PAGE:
6 Core Components of Triathlon Training

When you become tight and restrict movement, your body starts to compensate, thus forcing other parts of the body to work harder than they have to, which will eventually cause pain and injury. Mike Boyle and Gray Cook came up with the "Joint by Joint" concept that looks at each joint's function from the ground up. 

Here are the basic functions of each joint:

  • Ankle – mobility
  • Knee – stability
  • Hip – mobility
  • Lumbar spine – stability
  • Thoracic spine – mobility
  • Cervical spine – stability
  • Glenohumeral (shoulder) – mobility
  • Scapular region – stability

Before every workout you should warm up using this joint by joint theory. You will set yourself up for a higher-level training session when you learn to warm up the entire system.

During the week, schedule times to foam roll, stretch, and work on your mobility. Just keep in mind, when you get hurt you can't train, and if you are not training you will not get better. Implement flexibility and mobility work into your training program at least three times a week to see improvement and reduce injury. 

Component #5: Functional Strength and Power

If you lack specific strength and power, you will not maximize your performance in your sport. Functional strength is having usable strength that will transfer to the "playing field".  Plain and simple, the stronger athletes excel. 

As endurance athletes are very focused on their specific training they tend to forget about their functional strength and explosiveness. These traits can lead to better performance and reduction of injury.  Implement strength workouts into the training program that promotes muscle balance, stability and explosiveness.

But strength and power is not lifting heavy weights with improper form. When done incorrectly you can create imbalance, a weak muscle system and poor movement qualities. Plan and perfect your movements in the gym. For every upper pushing exercise, add an upper body pull. When lifting, focus on perfecting movement, not on high-repetition work. Do not let your form suffer.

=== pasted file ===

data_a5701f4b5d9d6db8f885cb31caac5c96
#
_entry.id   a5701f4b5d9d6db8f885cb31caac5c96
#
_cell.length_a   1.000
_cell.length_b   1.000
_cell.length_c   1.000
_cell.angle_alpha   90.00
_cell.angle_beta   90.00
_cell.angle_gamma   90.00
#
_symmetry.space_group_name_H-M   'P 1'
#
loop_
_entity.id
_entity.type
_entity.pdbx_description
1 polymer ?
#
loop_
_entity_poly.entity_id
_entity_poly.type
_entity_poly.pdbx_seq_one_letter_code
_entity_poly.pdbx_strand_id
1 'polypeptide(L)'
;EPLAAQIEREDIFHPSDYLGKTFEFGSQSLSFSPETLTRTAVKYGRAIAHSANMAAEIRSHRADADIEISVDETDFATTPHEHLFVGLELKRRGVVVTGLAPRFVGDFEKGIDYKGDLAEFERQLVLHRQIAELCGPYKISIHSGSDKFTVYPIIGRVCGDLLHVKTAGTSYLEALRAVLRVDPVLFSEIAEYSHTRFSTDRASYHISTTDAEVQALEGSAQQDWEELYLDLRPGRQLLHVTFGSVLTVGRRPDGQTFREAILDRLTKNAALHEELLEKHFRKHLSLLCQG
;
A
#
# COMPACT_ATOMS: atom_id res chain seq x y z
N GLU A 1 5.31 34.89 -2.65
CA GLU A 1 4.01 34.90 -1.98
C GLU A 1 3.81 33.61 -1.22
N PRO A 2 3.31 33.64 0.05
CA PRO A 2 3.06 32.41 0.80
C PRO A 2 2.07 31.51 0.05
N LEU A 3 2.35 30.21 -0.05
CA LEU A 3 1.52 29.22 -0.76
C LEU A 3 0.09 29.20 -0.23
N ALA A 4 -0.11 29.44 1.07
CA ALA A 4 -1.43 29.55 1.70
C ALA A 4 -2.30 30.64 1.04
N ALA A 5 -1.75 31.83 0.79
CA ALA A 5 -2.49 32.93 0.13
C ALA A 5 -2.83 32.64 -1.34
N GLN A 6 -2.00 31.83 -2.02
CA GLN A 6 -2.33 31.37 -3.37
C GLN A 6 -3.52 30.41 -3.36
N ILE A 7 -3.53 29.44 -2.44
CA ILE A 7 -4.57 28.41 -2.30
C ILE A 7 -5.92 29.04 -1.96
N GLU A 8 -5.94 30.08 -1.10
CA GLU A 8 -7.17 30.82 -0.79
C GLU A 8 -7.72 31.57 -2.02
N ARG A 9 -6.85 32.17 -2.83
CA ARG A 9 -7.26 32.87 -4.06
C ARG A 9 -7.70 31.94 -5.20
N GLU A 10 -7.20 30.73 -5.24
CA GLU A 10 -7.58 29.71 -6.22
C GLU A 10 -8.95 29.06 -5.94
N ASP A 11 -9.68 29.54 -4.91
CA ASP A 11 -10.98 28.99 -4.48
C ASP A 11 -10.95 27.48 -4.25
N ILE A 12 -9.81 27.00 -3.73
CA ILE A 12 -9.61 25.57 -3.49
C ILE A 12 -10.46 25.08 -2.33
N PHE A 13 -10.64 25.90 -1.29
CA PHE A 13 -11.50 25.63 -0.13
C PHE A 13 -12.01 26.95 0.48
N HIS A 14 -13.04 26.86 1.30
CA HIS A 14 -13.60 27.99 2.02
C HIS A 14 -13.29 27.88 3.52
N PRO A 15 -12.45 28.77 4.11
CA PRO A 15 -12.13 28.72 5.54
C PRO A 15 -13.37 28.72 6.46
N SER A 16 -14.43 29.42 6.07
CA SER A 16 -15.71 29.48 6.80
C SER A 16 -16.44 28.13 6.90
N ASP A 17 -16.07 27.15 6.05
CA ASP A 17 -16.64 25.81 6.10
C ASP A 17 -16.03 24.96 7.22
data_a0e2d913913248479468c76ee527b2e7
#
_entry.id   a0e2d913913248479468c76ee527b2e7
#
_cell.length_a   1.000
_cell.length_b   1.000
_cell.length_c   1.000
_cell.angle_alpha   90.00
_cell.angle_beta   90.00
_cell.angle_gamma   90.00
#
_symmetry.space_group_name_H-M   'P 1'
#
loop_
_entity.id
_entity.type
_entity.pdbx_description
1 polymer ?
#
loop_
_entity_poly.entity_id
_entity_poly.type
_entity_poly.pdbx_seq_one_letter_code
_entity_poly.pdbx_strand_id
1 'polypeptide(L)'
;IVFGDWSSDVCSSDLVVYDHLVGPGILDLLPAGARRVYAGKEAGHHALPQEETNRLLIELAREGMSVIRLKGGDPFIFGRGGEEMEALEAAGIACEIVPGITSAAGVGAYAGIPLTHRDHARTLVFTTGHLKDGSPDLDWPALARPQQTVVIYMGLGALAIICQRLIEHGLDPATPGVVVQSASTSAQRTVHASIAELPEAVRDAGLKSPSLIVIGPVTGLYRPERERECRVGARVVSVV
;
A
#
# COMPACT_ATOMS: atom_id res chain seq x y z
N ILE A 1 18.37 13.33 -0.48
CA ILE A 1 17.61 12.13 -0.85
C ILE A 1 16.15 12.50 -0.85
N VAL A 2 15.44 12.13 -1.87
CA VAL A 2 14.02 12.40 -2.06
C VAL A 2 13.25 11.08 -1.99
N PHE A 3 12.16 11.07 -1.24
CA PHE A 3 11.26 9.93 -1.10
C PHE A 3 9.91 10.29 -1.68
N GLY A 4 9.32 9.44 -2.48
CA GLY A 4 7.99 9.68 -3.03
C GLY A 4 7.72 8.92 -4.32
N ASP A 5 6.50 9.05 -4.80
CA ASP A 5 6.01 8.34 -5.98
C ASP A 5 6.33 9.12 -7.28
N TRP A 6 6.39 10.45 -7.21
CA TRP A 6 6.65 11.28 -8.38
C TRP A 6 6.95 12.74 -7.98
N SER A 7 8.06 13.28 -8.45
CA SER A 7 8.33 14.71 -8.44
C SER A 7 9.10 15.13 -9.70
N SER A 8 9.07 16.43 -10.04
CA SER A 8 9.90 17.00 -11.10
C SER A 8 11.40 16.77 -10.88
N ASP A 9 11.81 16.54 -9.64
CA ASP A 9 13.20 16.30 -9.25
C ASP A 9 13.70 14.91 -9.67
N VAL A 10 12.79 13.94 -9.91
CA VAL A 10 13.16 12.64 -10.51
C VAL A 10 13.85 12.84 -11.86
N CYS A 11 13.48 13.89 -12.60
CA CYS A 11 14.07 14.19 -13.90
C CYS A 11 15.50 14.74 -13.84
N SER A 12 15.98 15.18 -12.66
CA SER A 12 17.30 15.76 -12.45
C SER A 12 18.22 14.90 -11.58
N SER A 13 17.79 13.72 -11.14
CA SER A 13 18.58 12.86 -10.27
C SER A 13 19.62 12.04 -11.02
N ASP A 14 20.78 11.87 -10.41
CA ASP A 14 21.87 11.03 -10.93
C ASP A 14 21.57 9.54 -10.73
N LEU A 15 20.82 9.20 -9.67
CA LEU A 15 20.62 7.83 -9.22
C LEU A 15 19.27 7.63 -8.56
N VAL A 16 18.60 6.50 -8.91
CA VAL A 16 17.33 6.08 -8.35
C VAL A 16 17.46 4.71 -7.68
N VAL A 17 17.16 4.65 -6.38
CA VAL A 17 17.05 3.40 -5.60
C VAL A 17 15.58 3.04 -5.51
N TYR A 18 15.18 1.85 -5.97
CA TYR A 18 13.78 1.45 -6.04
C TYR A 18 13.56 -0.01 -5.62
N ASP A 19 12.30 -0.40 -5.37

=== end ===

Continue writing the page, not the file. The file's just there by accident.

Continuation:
Component #6: The Mindset

The first step to achieving any of your goals is the power of believing in yourself. You must create a positive mindset that consistently has you believing in your abilities. If you show up to the gym or to one of your workouts with a negative, non-believing attitude you will have a lack-luster training session.

Mental conditioning needs to be worked on just as much as physical conditioning.  We need to teach and train our thoughts to be positive. Did you know that 80 percent of most humans' thoughts are negative thoughts?

The crazy thing about that is we can do something about it: We can change our attitude, our thoughts and our mindset. But just like we prepare and train for a 5K or marathon to get faster, we must put in the mental training to improve our mental performance. Just like training the body to get faster, stronger and more athletic, we have to train our thoughts to become more positive, energetic and confident.  It takes daily work for this to happen.

Here are several strategies to follow to improve your mindset:

Daily Affirmations. First, when you wake up you must create positive thoughts before you even jump out of bed. Do not wake up muttering, "ugh, another day."  Say things like:

  • "Today I will be my best and give my best."
  • "I will move closer to my goals."
  • "Nothing will get in my way."
  • "I will tackle my problems head on."
  • "I will drop body fat."
  • "I will improve my times in my workout." 

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